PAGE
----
The day: 26th July 2008, Dinner.
The place: Farnborough Common, Locksbottom Kent BR6 8NF (tel. 01689 854 848)
The venue: Chapter One
The food: modern Anglo-French
The drinks: Good list, good range of prices, mainly French, also by the glass and half bottle.
When you read the address, you think it must be impossibly far. But we trust technology, and indeed it takes us about only 45 minutes to drive there from East London, with the Blackwall tunnel and all. We blindly follow the machine’s instructions, twisting and turning in unknown areas of the great capital, and we finally get to an obviously wealthy and leafy suburb. There is the elegant and very spacious room of Chapter 1. The place is heaving with customers.
We don’t like seating in small square tables a micron away from our neighbours’.
The waiter leads us to a small square table a micron away from our neighbours’.
But…thanks to the wintry wind blowing from a blasting air conditioner – what can we do, we like to be hot in summer-, we are upgraded or downgraded, depending how you see it, to a larger round table in a corner. There is a noisy party in the vicinities, true, but it’s nearing the end, as we guess from the demeanour of some customers…This is the aftermath:
Tables are well appointed, with proper tablecloth in the stark and elegant interior, with white walls. Mind you, ‘ambience’ here is taken perhaps a step too far, and it is dark, so it is not entirely our fault if you cannot see much from the picture.
The menu offers are eight starters to choose from, and as many mains. And for the Italians among you, as is quite common outside Italy you will find “primi” both in the starters (Risotto of girolles and green peas with crème fraiche and parmesan) and the mains (Roast gnocchi with asparagus, pickled girolles, artichokes, rocket and parmesan foam) sections, the difference in position presumably depending on the portion size. The pricing structure is easy, 3 courses for £29.50, however some dishes come with a supplement, e.g. add £3.50 if you want seared diver caught scallops with cod brandade, cauliflower purèe and a light curried veloute’ as starter, or £5.95 for the Poached rump of Welsh black beef, white onion purèe, ragout of salsify, Jersey Royals and foie gras with Bordelaise sauce as a main.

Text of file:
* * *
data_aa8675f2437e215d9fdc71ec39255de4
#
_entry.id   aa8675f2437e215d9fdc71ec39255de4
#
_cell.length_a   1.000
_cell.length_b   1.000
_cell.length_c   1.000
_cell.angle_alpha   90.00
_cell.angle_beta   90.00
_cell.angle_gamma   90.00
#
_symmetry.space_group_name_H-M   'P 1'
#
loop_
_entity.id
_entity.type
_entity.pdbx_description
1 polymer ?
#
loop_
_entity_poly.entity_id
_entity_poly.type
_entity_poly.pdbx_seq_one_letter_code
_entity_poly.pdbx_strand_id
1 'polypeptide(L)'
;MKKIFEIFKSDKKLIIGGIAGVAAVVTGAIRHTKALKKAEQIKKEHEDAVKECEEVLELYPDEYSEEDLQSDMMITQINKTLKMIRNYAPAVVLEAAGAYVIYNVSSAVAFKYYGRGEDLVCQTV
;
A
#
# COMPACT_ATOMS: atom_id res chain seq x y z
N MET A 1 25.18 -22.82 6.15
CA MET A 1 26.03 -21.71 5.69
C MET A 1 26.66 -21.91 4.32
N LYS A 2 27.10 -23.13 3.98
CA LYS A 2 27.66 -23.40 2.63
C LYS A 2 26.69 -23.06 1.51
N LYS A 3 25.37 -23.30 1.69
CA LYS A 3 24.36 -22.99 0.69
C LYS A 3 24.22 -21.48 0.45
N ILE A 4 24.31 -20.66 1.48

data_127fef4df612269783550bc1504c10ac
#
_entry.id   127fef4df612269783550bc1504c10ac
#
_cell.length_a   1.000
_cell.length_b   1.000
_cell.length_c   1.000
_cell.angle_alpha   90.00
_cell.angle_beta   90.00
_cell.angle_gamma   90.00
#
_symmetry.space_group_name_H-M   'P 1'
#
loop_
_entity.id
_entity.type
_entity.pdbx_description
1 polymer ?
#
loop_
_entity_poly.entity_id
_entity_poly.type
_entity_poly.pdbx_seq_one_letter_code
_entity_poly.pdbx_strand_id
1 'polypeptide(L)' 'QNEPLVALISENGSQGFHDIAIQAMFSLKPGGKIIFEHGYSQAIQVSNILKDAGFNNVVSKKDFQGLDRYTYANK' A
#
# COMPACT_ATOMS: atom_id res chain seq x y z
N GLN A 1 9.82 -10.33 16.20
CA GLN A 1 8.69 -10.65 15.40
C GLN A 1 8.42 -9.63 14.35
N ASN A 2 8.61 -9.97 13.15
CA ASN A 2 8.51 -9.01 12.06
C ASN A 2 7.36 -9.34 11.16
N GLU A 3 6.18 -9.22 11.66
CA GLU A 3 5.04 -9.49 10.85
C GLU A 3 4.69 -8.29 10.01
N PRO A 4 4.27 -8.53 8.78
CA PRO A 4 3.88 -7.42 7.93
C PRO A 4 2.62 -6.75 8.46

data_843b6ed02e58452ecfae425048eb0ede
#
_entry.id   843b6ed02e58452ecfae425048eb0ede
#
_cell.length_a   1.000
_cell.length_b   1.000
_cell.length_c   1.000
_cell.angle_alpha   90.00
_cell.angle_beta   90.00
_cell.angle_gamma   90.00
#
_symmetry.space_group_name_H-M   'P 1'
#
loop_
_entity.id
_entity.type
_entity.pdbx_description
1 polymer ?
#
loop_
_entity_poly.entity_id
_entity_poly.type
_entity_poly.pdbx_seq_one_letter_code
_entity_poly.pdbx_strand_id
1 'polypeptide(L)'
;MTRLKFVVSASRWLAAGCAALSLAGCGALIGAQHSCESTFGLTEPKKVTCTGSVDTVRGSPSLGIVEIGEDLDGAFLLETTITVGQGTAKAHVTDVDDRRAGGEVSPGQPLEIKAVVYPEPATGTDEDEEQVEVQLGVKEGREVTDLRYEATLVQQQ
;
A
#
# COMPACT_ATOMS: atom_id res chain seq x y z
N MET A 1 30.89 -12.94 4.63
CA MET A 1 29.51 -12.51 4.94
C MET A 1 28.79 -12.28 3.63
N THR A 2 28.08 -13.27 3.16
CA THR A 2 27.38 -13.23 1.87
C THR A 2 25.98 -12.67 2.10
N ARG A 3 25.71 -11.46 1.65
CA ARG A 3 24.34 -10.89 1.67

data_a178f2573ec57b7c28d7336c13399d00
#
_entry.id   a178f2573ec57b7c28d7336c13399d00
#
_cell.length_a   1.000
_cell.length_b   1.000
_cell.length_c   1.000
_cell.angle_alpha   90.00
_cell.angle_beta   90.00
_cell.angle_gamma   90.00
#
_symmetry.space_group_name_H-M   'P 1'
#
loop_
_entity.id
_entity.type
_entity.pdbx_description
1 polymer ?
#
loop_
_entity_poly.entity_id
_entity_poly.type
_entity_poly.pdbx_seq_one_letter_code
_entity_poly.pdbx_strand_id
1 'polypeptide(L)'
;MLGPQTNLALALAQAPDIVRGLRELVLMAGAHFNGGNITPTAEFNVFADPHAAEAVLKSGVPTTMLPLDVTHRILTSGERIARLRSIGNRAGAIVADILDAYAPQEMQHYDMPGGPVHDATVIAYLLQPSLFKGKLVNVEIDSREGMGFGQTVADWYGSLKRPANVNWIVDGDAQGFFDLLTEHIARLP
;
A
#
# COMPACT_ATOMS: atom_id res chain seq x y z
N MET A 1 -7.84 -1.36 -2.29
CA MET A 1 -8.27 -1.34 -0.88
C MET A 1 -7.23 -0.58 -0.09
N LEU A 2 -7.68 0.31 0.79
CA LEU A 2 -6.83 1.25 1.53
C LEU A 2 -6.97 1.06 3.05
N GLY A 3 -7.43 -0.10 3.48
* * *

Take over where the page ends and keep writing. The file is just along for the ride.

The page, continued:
Bread comes in two types, brown or white: there is a ‘bottomless plate’ policy, but to be fair this is nothing to write home about (just to remind you how intolerably picky we are with bread):
We decide to begin with:
– ravioli of lobster and king prawn with spiced white cabbage and a veloute of lobster and cognac (£3.95 supplement);
– Mussel saffron soup with a paysanne of root vegetables
The Mussel and saffron soup was generous, with twelve buttery, juicy mussels floating in a delicate soup. Unfortunately, though, they were not as flavoursome as their appearance and texture suggested: some of the flavour had infused the soup, but the rest might have been evaporated somewhere up in ether; anyhow wherever it was, it was not in our plate. The (parsley) too had suffered a similar fate, and where was the full saffron fragrance? Overall, a pleasant and correct soup, but not wowing.
The lobster and king prawn ravioli was on an altogether different level: quite stupendous, with the sweet, smoky scent and flavour of the cognac issuing a nice punch to this thick, rich, velvety and balanced ravioli bursting with seafood and flavour. Here, too, a little problem though: the “raviolO” ending is not a grammatical mistake, you do indeed get just a single specimen all alone in that whole wide plate…
But hey, no time to linger, the mains are already upon us:
– Poach and roasted quail with foie gras, smoked bacon, braised red cabbage and raisin juice;
– Braised breast of lamb with roast new season Welsh canon, confit garlic, tomato, artichoke and lamb juice